* Use of anesthesia other than topical anesthetics;
* Administering ionizing radiation or radioactive substances;
* Practicing obstetrics;
* Recommending the discontinuation of care recommended by any other licensed health care provider;
* Treating cancer;
* Providing chelation therapy;
* Performing colonic irrigations;
* Treating a host of conditions that don’t improve with documented evidence within 25 days without advising the patient to consult a licensed physician; and
* Treating children less than two years of age. When treating children between the ages of two and eight, the naturopathic doctor is statutorily required to follow all public health laws.

Finally, you note below that 1175 will make naturopaths exempt from our MPA. Currently, the CO Board of Medical Examiners is not pursuing any complaints filed against naturopaths for practicing medicine because they do not have the resources to do so. HB 1175 will create a funded regulatory structure that will police naturopaths and will sanction those who are practicing medicine without having a medical degree. Without HB 1175, the BME will continue to be unable to pursue such complaints and patients will remain “in the dark” and vulnerable.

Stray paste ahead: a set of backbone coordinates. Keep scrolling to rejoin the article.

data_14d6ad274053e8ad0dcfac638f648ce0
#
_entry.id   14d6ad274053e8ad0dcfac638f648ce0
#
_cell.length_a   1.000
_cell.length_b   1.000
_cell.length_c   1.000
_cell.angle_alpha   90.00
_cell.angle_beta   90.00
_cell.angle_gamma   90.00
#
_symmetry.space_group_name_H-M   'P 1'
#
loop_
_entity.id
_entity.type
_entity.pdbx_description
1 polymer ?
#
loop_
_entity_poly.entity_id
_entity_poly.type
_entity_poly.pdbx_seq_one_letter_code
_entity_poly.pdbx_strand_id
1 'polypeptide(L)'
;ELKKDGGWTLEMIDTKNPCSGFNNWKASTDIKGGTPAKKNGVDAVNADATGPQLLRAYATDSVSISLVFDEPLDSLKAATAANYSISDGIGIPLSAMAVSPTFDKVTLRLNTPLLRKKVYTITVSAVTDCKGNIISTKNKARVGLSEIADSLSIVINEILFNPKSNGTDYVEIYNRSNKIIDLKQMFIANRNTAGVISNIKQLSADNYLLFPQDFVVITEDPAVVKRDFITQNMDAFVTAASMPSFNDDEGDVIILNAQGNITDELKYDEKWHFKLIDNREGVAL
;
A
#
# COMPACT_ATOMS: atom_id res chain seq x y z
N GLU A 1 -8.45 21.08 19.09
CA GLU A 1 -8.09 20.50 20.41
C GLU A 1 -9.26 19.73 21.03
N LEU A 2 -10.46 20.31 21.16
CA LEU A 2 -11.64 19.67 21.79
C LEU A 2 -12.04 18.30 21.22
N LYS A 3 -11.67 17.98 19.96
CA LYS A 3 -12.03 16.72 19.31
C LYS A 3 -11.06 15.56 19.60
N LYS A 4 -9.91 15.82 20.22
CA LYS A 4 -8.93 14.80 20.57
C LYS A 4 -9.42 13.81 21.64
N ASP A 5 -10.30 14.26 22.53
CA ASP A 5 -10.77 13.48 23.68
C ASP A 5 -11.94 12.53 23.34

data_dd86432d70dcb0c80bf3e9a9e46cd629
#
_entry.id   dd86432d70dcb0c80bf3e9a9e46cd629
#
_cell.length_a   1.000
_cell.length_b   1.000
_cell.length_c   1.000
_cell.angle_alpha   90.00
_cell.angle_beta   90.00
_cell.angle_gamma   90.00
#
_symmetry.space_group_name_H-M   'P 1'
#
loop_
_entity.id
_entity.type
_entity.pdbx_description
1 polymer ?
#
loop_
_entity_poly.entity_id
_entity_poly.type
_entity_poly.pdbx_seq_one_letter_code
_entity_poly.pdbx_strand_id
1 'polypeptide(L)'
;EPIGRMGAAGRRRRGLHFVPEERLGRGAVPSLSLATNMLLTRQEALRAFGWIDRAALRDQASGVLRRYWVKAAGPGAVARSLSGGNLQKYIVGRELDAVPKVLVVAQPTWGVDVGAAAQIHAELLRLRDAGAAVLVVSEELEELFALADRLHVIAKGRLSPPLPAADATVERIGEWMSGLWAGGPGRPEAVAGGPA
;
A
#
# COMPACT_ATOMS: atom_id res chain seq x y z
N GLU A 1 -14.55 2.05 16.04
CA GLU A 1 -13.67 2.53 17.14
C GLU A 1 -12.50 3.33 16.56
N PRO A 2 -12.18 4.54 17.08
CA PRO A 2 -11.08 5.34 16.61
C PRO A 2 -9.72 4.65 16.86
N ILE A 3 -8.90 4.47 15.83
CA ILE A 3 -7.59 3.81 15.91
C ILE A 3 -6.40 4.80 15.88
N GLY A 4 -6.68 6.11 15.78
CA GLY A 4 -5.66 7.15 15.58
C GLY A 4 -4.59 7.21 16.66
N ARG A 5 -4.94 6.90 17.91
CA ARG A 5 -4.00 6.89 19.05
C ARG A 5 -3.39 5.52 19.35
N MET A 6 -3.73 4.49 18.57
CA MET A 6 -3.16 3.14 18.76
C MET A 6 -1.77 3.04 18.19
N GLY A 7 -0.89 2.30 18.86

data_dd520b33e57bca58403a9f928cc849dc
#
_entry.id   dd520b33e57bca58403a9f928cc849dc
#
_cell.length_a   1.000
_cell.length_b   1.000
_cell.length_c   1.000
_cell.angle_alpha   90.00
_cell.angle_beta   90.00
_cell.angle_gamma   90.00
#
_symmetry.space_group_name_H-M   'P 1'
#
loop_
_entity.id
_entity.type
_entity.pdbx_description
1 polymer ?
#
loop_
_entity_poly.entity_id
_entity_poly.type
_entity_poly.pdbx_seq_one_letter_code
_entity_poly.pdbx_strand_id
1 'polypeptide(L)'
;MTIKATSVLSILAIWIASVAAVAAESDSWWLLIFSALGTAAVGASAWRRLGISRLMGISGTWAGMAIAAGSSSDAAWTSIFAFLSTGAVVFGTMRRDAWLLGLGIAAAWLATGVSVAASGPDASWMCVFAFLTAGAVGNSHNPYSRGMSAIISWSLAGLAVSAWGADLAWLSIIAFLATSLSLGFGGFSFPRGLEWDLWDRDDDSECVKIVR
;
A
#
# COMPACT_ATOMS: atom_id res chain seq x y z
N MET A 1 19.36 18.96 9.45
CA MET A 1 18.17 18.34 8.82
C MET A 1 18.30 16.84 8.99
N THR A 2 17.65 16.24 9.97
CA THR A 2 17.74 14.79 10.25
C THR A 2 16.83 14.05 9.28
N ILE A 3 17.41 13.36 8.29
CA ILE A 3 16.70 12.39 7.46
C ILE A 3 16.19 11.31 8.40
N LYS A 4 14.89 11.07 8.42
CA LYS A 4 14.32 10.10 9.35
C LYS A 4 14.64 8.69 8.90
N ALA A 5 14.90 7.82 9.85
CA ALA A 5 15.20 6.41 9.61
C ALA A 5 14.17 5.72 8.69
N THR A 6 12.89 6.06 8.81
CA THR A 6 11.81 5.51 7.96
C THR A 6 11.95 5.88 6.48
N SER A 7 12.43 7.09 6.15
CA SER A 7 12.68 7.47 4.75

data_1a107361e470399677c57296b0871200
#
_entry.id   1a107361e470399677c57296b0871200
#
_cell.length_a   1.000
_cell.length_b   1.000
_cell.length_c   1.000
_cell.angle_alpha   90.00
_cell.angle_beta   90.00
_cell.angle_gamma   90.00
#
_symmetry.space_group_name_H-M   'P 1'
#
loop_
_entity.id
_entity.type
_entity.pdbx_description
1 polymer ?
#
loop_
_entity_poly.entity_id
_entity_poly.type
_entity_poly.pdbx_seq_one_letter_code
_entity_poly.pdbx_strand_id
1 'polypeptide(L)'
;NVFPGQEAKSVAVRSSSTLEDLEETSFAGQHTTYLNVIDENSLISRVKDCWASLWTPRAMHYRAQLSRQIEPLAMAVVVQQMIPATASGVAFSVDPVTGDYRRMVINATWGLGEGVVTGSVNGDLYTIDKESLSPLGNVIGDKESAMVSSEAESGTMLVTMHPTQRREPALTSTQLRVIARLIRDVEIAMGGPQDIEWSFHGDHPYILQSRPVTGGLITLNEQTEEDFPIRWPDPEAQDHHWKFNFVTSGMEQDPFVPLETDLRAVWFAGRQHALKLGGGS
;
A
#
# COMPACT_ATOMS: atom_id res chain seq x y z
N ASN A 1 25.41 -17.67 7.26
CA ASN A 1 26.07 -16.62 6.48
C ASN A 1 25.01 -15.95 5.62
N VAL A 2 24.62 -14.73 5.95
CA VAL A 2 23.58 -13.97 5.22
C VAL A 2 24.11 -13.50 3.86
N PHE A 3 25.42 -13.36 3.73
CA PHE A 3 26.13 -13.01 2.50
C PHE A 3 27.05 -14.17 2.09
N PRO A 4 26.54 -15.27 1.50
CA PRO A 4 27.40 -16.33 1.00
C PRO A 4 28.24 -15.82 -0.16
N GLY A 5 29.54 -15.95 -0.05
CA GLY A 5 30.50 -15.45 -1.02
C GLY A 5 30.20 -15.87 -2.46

If you have any other questions, please don’t hesitate to contact me.

Diana Protopapa

Of all the misconceptions in Ms. Protopapa’s note, two are particularly disturbing. First, it is misleading to write that “the Board of Medical Examiners doesn’t have the resources to police this discipline.” The reality is that the Director of the Division of Registrations has, for dubious reasons, refused to allow the BME to aid in the prosecution of naturopath physician-impersonators, even though the language of the Colorado Medical Practice Act requires the board to do exactly that. If money is the issue, then money should be the remedy—not creating a more expensive bureaucracy that will dupe unwary citizens into believing that NDs and their claims have been validated by government.

The Director of the Division of Registrations, by the way, is the “DORA employee with an obvious bias for naturopathy” mentioned in Ms. Rosa’s first note to Ms. Protopapa, and was also responsible for the misguided DORA Sunrise Review linked from #12 of my list at the beginning of this post. Who do you suppose will be responsible for disciplining NDs under the proposed legislation? The Director of the Division of Registrations!

Second, the “very narrow scope of services” is inaccurate, because there is no formal scope of practice in the bill. Even the “prohibitions” are subject to change. According to whose advice? According to the advice of the Naturopathic Doctors Task Force, which will


What else will the Task Force be asked to consider?










A recent amendment, according to Ms. Rosa, which is not yet in the online version of the bill, is this:



According to Ms. Rosa, the Colorado Medical Society believes that this amendment “will limit NDs to safe and effective practices.” The CMS is apparently naive to points 4 and 8 in my list at the beginning of this post.